By Assunta Ng
NORTHWEST ASIAN WEEKLY
The Year of the Tiger may belong to the Gee How Oak Tin family association, representing members with last names of Chin, Chan, Chen, Tran, Woo, and Yuen. It’s Seattle’s only Chinese family association so far, able to host a Lunar New Year community banquet on April 24, even though it has long passed since Feb. 1, the first day of the lunar calendar.
The reason is obvious. Covid-19. Washington state has reopened for large indoor events and the mask mandate has been lifted since March. Checking for vaccine cards is no longer required at restaurants.
About 300 people gathered for the first time in two years at Joyale Restaurant to celebrate its accomplishments. It has bought a building at 414 8th Avenue South, in Chinatown-International District (CID), one block from its own headquarters for $3.3 million. The building has 10 residential units, three retail spaces, and a huge basement, all fully occupied. Built in 1900, the building has an interesting history. It was one of the CID buildings being cut in size to accommodate the I-5 freeway construction in 1969. About 30% of the building was reduced in size.
One of its storefronts housed the first location of the Wing Luke Museum for two decades, and then the Northwest Asian Weekly for 12 years. In 2013, a temporary outlet for the post office was set up inside Associate Travel, which had moved out in 2015. But the agency’s name is still on the building. And three characters, Oak Tin Building, is now added on top of the building.
Other accomplishments were showcased at the newly acquired building’s ribbon-cutting ceremony. Dignitaries included Lt. Gov. Denny Heck, Seattle Mayor Bruce Harrell, and First Lady Joanne Harrell. It reflects the members’ political involvement, especially in 2021. The association’s elder Michael Chen told the Northwest Asian Weekly that last year, Oak Tin members who lived in Seattle voted for Harrell. That’s a large block of Asian votes.
Also, 51 members of the Oak Tin from Canada and the U.S. chapters representing 29 chapters, joined the celebration. Among the out-of-town guests, the highest ranking member of the association, the East Coast National President of the Oak Tin National Association of America, came. The West Coast National President is none other than Larry Chan from Seattle’s chapter, who was elected in China in 2019 during its global convention. He was unopposed out of 80 delegates. Larry, 67, is a retired manager of Honeywell.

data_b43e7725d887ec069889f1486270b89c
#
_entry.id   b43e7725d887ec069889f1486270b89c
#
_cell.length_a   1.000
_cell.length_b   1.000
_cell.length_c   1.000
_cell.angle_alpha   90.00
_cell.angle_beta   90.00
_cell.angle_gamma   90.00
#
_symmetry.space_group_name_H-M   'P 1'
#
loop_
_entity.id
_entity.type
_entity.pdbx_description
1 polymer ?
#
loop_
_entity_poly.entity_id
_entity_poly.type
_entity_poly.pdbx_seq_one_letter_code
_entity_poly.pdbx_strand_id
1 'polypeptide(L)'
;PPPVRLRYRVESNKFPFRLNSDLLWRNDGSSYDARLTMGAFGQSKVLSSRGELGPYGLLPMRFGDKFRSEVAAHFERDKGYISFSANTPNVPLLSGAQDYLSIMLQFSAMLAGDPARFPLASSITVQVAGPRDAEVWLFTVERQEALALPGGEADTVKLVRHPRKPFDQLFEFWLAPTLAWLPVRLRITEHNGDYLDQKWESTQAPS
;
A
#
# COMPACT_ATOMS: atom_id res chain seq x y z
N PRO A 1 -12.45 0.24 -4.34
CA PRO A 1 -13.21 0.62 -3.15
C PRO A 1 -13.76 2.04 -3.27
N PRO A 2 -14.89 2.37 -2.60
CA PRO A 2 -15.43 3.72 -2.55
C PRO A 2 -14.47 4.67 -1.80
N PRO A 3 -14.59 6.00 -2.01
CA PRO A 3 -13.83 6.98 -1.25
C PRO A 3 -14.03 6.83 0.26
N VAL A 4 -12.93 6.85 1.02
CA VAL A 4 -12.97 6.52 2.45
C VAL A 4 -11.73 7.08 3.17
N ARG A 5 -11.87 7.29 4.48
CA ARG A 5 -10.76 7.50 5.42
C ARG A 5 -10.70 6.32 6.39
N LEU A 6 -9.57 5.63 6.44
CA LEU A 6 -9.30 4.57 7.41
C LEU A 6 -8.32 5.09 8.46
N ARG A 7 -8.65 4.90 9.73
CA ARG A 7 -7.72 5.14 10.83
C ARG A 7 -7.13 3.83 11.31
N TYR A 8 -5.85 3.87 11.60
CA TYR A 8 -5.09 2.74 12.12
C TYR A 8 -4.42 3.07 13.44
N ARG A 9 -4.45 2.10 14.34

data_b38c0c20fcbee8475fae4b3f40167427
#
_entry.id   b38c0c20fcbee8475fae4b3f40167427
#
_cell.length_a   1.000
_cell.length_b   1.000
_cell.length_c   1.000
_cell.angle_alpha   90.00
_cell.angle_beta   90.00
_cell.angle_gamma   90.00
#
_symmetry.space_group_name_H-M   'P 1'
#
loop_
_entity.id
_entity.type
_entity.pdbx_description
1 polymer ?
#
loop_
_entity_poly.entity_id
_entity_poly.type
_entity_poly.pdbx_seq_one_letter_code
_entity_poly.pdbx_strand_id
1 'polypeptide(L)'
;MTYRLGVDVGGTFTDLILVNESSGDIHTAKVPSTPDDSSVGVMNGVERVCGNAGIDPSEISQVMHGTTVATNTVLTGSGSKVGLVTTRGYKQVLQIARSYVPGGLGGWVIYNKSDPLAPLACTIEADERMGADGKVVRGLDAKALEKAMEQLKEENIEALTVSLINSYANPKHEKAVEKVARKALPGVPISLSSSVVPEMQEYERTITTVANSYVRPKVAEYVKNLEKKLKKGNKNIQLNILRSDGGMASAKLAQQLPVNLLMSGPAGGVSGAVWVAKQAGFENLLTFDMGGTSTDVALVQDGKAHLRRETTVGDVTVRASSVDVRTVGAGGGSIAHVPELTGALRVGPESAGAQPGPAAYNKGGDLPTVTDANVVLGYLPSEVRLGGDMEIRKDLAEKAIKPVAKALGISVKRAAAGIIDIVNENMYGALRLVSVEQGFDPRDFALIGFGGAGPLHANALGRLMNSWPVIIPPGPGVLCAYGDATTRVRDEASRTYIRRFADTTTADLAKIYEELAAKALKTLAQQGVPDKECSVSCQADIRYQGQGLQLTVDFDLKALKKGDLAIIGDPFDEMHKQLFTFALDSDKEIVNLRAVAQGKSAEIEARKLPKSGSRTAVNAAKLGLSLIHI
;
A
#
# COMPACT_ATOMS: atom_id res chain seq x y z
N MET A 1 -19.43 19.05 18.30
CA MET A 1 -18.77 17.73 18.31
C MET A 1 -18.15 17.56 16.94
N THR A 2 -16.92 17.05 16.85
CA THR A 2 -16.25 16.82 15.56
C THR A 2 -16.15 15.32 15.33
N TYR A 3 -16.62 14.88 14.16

Why another building?
“Our ancestors came, and they didn’t know English and they were afraid to invest in properties,” said Michael. “But the banks’ interest is so low and the stock market is so unstable.
“Our association has been doing a lot of calculations. We have the ability to buy properties. We approached the Eng family association a few months after their building burned. But Eng members said they were not selling,” said Michael.
In his late 70s, Michael, who came to the U.S. in 1984 from China, said his English speaking skills are not strong, but he understands the language. He also doesn’t see this as a handicap.
“I mentor people who speak good English. And they listen to me. I explain my vision and they agree with me.” An accountant for a state-owned factory in China, Chen said he had quietly learned to be a leader, rising from the lowest level to the top.
Chen said the association plans to improve the building over time. As soon as one tenant moves out, they remodel the unit. So far, it has remodeled two units.
“After remodeling, it’s beautiful. It rents out quickly.”
“I have great confidence in Chinatown’s prosperity,” Michael said. “Yes, we have many public safety issues now. But I believe the government will fix the problem, and make it safe. Chinatown’s future is great. Our job is to ensure the economic vitality of Chinatown.”
At the dinner, Larry Chan mentioned that Seattle’s chapter of 122 years has a much longer history than the San Francisco headquarters of 102 years—something the Seattle chapter takes pride in. It was established earlier because the first wave of Chin immigrants arrived in Seattle, not San Francisco. Chin is one of the top five last names in the U.S.
However, challenges remain with the Seattle chapter and other Chinatown community organizations.
“Our organization needs the younger generation to take over, to get involved,” said Larry. “Ten years from now, we won’t be here. We did the right thing to buy the building. It strengthens our organization’s finances for the future. We did our part. And we need the younger generation to carry the torch.”
Assunta can be reached at email@example.com.